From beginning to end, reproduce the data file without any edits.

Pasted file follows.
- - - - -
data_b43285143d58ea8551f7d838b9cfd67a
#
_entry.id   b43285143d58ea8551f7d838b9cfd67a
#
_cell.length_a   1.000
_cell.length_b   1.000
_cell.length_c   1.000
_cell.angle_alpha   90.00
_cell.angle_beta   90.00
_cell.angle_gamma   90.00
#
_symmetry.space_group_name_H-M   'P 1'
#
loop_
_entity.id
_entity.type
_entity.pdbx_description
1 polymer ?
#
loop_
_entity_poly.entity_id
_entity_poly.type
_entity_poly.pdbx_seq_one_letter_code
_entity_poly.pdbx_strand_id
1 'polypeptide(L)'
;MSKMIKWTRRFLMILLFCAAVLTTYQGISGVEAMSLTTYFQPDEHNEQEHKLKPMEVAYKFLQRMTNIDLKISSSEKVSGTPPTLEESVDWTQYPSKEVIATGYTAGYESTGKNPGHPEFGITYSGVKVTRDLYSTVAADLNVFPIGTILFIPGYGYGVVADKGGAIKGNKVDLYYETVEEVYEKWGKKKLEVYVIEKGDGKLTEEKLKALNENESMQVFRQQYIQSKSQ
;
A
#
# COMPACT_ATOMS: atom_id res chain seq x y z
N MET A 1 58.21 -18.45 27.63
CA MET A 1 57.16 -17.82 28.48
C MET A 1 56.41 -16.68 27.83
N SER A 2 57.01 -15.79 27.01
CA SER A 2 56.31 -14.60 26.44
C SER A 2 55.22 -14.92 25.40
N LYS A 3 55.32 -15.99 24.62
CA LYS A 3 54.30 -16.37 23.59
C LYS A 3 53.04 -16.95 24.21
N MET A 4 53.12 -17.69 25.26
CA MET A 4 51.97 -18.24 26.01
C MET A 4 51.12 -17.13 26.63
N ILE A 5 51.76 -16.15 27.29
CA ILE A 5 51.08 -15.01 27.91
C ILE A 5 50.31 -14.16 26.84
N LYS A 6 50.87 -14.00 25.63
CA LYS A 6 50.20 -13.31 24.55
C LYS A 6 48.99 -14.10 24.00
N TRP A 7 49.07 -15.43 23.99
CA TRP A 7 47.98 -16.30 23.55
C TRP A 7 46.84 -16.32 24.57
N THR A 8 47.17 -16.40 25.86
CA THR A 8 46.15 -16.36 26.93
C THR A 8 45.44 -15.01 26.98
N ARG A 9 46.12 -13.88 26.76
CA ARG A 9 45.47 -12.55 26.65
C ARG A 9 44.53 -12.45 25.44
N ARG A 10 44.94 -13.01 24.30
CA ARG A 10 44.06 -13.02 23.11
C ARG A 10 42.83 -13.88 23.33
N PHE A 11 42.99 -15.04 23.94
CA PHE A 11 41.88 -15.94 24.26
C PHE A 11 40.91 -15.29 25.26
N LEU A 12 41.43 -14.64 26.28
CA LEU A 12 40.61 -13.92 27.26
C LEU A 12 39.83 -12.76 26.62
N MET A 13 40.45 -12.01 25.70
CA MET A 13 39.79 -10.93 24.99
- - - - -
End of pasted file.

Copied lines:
data_b43285143d58ea8551f7d838b9cfd67a
#
_entry.id   b43285143d58ea8551f7d838b9cfd67a
#
_cell.length_a   1.000
_cell.length_b   1.000
_cell.length_c   1.000
_cell.angle_alpha   90.00
_cell.angle_beta   90.00
_cell.angle_gamma   90.00
#
_symmetry.space_group_name_H-M   'P 1'
#
loop_
_entity.id
_entity.type
_entity.pdbx_description
1 polymer ?
#
loop_
_entity_poly.entity_id
_entity_poly.type
_entity_poly.pdbx_seq_one_letter_code
_entity_poly.pdbx_strand_id
1 'polypeptide(L)'
;MSKMIKWTRRFLMILLFCAAVLTTYQGISGVEAMSLTTYFQPDEHNEQEHKLKPMEVAYKFLQRMTNIDLKISSSEKVSGTPPTLEESVDWTQYPSKEVIATGYTAGYESTGKNPGHPEFGITYSGVKVTRDLYSTVAADLNVFPIGTILFIPGYGYGVVADKGGAIKGNKVDLYYETVEEVYEKWGKKKLEVYVIEKGDGKLTEEKLKALNENESMQVFRQQYIQSKSQ
;
A
#
# COMPACT_ATOMS: atom_id res chain seq x y z
N MET A 1 58.21 -18.45 27.63
CA MET A 1 57.16 -17.82 28.48
C MET A 1 56.41 -16.68 27.83
N SER A 2 57.01 -15.79 27.01
CA SER A 2 56.31 -14.60 26.44
C SER A 2 55.22 -14.92 25.40
N LYS A 3 55.32 -15.99 24.62
CA LYS A 3 54.30 -16.37 23.59
C LYS A 3 53.04 -16.95 24.21
N MET A 4 53.12 -17.69 25.26
CA MET A 4 51.97 -18.24 26.01
C MET A 4 51.12 -17.13 26.63
N ILE A 5 51.76 -16.15 27.29
CA ILE A 5 51.08 -15.01 27.91
C ILE A 5 50.31 -14.16 26.84
N LYS A 6 50.87 -14.00 25.63
CA LYS A 6 50.20 -13.31 24.55
C LYS A 6 48.99 -14.10 24.00
N TRP A 7 49.07 -15.43 23.99
CA TRP A 7 47.98 -16.30 23.55
C TRP A 7 46.84 -16.32 24.57
N THR A 8 47.17 -16.40 25.86
CA THR A 8 46.15 -16.36 26.93
C THR A 8 45.44 -15.01 26.98
N ARG A 9 46.12 -13.88 26.76
CA ARG A 9 45.47 -12.55 26.65
C ARG A 9 44.53 -12.45 25.44
N ARG A 10 44.94 -13.01 24.30
CA ARG A 10 44.06 -13.02 23.11
C ARG A 10 42.83 -13.88 23.33
N PHE A 11 42.99 -15.04 23.94
CA PHE A 11 41.88 -15.94 24.26
C PHE A 11 40.91 -15.29 25.26
N LEU A 12 41.43 -14.64 26.28
CA LEU A 12 40.61 -13.92 27.26
C LEU A 12 39.83 -12.76 26.62
N MET A 13 40.45 -12.01 25.70
CA MET A 13 39.79 -10.93 24.99